A woman has shared some of the goodbye messages to her foot that she took into her amputations surgery, including a ‘break-up letter’ she’d written herself.
After ’14 years of surgeries, procedures, injections, everything under the gosh-darn sun’, Jo found she was experiencing pain every single day, leaving her grappling an extraordinarily difficult decision.
Having run out of options to treat her shattered ankle, Jo was told she could either keep her foot as it was and continue living in pain (the most ‘logical option’ in Jo’s words), or have it amputated.
This second option, which was not without risks, offered Jo the best possible chance of continuing to do all the things she loved to do pain-free, like walking her dog or heading out for a hike.
‘After a lot of consideration’, Jo opted for amputation, a ‘life altering’ decision she knew all too well that she could ‘never take back’. And so it was, in 2018, that Jo headed into surgery to have her foot removed completely, but not before throwing a ‘goodbye party’ for it.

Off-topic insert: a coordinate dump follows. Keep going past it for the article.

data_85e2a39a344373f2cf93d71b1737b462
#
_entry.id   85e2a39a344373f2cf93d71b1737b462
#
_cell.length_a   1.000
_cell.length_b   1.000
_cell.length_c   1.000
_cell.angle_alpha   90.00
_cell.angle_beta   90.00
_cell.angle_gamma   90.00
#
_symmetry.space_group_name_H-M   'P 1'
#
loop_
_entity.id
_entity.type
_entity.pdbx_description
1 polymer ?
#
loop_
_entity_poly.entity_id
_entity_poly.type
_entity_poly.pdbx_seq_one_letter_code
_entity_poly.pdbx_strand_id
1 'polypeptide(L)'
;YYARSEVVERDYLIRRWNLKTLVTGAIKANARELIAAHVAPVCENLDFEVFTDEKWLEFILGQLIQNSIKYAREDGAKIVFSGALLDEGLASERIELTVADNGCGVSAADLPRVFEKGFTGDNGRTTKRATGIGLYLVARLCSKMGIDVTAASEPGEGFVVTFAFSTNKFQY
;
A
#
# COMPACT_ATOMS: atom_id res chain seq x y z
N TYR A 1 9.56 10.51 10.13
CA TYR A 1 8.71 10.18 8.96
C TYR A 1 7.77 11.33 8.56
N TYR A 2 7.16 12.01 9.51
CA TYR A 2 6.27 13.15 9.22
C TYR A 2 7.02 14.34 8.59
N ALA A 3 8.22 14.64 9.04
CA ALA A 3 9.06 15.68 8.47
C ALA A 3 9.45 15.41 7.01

The night before her surgery, Jo invited some of her friends round to write farewell messages on her ankle, taking a funny and creative stance during what was undoubtedly a worrying time.
Messages ranged from the pun-tastic ‘have a nice trip’, to the humorously supportive, ‘way to step in the right direction’.
Of course, Jo had to pen a message of her own as a means of celebrating ‘all the good times we had together’, putting a twist on the language of break-ups to write, ‘it’s not me, it’s you’.
After wishing her foot a ‘fond farewell’, Jo even drew a scissor and line pattern around her ankle ‘for good measure’, so the surgeon ‘would know which ankle to take off’.
Jo explained it had actually been ‘incredibly therapeutic for me to have a goodbye party to my foot before I lost it’, noting that she had ‘so many messages’ on her foot as she walked into surgery that day.
Unfortunately, ‘due to a fall’, Jo suffered a number of complications post-surgery, and even had to go back into surgery to have more of her leg amputated.
However, nearly three years on and Jo is very happy with how things have turned out, having a prosthetic leg that works ‘amazingly’ and which allows her to ‘do more than I’ve been able to do in almost two decades’.